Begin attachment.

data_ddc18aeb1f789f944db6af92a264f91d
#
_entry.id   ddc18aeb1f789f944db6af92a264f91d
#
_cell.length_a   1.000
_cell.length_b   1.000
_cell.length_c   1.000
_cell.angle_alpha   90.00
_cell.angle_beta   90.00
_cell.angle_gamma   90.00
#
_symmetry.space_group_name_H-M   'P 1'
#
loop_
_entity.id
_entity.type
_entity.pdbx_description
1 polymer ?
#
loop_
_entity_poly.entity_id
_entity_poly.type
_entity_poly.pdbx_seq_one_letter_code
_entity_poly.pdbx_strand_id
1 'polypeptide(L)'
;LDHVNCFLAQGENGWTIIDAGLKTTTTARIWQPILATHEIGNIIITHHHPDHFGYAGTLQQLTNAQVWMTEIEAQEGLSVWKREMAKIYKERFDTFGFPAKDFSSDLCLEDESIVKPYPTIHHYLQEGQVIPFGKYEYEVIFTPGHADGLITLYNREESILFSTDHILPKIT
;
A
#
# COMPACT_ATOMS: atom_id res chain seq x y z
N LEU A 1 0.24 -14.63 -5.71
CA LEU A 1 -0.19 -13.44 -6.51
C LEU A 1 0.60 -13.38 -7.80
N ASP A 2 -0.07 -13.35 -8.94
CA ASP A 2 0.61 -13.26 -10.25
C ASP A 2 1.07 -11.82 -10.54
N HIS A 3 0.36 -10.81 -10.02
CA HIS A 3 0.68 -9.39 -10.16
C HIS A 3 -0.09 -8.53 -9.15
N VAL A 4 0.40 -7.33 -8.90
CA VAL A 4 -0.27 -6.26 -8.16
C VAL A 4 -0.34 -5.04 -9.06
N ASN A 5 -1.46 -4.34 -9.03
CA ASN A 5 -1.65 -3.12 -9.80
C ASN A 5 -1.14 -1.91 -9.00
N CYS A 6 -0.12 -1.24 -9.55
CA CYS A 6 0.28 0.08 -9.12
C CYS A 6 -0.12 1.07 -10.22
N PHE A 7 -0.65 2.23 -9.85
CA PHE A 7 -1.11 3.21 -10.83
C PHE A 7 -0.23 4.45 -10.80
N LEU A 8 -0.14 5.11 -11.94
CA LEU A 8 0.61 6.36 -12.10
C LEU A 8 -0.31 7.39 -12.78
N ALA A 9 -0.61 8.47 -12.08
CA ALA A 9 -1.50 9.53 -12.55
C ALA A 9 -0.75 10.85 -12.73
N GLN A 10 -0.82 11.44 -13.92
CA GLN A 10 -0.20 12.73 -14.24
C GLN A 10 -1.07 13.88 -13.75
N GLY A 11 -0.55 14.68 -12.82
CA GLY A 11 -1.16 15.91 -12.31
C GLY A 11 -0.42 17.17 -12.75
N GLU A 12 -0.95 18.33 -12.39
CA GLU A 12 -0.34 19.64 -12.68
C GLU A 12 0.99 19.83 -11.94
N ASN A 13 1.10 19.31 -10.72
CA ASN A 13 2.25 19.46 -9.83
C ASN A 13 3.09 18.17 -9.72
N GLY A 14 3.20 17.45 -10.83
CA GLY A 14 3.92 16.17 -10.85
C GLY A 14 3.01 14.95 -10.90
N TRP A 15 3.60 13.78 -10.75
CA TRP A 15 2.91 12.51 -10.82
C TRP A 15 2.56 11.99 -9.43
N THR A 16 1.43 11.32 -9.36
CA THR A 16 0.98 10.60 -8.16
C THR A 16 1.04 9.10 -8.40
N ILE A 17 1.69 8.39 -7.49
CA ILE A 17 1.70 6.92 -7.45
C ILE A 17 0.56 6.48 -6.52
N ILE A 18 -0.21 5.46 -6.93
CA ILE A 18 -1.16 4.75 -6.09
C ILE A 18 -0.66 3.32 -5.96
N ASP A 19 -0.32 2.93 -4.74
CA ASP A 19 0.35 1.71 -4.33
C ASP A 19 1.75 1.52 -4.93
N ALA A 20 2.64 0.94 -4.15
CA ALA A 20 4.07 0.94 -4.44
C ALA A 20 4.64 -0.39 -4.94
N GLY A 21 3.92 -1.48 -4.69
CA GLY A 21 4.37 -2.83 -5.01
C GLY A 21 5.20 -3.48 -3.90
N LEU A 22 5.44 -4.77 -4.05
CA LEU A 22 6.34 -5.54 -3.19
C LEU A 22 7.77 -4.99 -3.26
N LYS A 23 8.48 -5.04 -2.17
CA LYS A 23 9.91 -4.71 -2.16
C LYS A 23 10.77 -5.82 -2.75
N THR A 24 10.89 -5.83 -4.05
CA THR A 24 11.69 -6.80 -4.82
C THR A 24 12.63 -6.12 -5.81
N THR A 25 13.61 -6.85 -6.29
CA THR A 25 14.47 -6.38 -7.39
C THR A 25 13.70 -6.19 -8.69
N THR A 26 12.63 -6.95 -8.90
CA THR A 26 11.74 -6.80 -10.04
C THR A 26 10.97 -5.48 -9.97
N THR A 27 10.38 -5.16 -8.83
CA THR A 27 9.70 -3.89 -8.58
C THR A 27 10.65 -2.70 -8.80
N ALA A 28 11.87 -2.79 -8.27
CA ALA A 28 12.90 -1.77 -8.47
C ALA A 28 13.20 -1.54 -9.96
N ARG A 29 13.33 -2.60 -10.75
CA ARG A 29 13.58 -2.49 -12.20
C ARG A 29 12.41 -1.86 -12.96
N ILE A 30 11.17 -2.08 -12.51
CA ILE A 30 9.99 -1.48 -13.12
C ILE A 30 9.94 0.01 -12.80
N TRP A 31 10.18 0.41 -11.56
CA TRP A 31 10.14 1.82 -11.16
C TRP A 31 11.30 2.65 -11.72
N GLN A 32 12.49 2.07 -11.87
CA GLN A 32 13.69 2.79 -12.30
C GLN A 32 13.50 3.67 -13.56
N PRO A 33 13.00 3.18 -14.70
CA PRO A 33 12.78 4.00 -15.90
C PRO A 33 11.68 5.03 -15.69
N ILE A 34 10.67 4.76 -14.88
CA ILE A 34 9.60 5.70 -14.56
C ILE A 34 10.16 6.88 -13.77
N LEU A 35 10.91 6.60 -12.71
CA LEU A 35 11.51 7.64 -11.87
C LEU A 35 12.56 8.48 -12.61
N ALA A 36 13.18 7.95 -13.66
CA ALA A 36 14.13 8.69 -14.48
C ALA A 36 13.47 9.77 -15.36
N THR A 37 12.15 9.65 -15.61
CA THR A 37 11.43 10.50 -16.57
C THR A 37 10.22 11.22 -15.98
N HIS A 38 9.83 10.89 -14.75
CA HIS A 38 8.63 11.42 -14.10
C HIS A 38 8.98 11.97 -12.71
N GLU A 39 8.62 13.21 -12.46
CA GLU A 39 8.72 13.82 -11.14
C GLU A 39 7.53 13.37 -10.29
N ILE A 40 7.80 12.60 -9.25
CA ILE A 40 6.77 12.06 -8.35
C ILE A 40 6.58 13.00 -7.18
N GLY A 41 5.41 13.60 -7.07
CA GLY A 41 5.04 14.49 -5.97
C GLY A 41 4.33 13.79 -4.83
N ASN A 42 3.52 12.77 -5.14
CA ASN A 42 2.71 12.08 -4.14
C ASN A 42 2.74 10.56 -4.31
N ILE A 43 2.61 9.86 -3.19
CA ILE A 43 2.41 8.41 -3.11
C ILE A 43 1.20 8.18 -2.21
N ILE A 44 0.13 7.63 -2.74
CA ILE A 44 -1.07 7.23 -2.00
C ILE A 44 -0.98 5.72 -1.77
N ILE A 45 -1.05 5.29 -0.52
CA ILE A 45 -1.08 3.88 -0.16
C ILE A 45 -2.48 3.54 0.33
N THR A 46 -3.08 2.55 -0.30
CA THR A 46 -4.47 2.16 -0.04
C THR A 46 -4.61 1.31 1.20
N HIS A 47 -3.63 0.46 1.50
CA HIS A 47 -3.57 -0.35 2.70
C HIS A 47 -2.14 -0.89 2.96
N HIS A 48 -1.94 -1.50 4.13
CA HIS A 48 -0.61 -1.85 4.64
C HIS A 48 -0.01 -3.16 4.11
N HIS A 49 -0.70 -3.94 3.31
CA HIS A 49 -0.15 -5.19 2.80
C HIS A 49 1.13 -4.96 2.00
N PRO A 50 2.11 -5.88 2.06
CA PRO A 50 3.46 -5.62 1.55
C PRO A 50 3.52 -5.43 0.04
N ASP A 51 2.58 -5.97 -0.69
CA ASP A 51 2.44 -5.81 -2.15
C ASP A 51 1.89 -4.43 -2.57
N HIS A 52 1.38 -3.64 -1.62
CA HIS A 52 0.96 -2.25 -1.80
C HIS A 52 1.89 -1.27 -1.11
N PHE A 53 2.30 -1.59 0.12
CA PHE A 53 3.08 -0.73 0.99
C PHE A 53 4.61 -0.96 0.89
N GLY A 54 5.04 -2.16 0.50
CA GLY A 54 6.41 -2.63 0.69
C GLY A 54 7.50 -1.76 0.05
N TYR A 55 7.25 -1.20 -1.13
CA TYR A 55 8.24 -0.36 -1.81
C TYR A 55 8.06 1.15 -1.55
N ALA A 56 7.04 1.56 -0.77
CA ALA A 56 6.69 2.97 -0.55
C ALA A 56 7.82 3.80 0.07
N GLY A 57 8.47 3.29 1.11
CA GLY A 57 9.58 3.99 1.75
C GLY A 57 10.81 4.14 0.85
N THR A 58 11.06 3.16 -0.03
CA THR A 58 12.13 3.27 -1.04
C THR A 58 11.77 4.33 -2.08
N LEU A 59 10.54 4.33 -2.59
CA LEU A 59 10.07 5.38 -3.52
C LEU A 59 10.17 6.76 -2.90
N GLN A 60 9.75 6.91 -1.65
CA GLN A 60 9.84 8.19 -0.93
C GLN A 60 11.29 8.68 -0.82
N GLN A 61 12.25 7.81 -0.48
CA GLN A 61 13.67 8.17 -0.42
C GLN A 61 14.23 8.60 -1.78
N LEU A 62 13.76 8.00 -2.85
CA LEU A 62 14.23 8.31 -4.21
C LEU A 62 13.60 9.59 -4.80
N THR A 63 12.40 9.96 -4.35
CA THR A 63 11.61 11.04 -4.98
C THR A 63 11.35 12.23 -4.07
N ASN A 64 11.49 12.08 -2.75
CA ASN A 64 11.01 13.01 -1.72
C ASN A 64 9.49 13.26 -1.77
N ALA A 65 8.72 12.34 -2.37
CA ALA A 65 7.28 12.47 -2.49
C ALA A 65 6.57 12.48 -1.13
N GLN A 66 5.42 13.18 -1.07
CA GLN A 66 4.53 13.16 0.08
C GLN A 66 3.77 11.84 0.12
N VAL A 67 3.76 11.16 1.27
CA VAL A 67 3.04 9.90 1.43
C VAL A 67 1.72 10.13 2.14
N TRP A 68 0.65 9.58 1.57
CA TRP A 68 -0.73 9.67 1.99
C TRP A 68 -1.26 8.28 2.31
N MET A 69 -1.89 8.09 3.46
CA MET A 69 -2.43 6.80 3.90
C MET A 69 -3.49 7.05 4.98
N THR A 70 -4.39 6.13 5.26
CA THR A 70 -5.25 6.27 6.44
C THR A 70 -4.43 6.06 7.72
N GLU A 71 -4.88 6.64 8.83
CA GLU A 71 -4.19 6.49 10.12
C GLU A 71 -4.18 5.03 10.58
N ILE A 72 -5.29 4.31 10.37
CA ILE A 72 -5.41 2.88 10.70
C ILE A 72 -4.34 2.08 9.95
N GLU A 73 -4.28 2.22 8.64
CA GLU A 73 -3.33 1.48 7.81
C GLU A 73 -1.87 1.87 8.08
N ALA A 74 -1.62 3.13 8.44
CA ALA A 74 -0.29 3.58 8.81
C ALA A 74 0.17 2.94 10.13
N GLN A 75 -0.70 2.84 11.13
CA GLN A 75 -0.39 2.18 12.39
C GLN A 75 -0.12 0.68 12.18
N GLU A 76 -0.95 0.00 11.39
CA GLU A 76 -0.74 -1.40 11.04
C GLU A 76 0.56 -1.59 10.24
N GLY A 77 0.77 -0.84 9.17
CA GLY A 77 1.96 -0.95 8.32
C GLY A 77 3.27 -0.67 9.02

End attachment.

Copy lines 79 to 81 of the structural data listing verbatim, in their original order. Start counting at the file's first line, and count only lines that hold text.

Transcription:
N ILE A 17 1.69 8.39 -7.49
CA ILE A 17 1.70 6.92 -7.45
C ILE A 17 0.56 6.48 -6.52